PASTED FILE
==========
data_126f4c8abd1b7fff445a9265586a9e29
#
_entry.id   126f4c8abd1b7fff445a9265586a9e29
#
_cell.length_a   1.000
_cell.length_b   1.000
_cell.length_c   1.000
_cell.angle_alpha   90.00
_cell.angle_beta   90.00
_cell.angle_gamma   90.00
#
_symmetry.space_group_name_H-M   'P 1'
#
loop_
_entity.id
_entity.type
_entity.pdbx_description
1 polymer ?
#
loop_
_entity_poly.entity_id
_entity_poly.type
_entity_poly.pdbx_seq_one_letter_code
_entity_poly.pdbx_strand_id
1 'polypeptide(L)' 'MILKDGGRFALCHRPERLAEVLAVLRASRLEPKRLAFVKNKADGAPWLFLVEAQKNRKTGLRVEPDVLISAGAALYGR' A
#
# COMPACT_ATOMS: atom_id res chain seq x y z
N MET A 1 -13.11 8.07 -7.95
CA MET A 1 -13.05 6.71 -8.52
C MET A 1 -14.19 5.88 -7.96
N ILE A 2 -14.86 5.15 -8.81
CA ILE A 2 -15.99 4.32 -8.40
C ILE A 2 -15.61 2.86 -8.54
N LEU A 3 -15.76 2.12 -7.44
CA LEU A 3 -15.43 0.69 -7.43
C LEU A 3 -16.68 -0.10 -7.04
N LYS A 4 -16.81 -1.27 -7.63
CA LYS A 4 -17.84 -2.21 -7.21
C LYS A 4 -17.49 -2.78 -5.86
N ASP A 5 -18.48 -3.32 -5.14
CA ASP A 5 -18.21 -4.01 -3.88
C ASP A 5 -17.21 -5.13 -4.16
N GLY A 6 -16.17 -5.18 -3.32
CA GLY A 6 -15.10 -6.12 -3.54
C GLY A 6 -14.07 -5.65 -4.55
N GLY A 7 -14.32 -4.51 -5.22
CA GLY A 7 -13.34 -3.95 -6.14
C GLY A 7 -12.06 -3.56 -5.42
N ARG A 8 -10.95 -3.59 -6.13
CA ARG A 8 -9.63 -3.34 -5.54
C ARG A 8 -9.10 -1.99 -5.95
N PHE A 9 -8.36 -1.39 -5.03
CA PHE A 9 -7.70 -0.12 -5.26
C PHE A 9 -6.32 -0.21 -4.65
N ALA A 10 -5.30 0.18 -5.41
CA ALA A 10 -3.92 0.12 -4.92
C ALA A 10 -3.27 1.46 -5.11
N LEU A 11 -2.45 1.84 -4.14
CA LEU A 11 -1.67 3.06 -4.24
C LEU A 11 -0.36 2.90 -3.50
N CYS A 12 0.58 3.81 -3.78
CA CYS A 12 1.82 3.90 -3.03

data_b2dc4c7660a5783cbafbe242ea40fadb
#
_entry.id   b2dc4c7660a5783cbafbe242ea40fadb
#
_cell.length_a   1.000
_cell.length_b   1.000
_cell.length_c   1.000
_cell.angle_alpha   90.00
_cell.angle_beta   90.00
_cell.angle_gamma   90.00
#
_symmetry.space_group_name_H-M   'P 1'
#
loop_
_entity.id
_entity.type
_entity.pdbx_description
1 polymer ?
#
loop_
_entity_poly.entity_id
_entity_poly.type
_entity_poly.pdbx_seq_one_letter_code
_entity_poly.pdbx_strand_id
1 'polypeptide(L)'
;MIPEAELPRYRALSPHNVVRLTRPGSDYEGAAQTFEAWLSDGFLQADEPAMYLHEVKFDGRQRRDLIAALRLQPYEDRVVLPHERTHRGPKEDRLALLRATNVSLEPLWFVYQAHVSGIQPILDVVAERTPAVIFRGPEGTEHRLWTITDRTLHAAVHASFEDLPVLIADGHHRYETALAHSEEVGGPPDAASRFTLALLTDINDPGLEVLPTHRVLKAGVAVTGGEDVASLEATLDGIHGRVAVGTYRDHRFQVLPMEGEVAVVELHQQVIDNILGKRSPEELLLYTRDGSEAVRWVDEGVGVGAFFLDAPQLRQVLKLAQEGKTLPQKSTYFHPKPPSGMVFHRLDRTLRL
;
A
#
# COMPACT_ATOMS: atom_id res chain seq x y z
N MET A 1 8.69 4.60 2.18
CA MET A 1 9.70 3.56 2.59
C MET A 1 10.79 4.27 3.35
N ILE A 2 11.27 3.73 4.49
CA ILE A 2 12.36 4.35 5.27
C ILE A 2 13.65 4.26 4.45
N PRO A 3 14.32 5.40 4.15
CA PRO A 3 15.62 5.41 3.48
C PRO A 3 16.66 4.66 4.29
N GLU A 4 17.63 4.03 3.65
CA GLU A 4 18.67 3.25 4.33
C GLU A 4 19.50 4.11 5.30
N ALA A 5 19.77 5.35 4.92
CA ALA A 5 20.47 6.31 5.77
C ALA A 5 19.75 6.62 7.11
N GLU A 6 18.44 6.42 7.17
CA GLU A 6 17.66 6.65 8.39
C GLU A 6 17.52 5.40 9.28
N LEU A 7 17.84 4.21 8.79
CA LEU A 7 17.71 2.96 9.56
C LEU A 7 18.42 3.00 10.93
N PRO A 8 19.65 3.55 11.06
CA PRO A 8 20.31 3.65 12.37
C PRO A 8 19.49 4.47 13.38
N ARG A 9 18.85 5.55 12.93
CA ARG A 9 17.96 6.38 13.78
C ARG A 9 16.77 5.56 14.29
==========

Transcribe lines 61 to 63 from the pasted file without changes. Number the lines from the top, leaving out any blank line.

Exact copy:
N CYS A 12 0.58 3.81 -3.78
CA CYS A 12 1.82 3.90 -3.03

data_b2dc4c7660a5783cbafbe242ea40fadb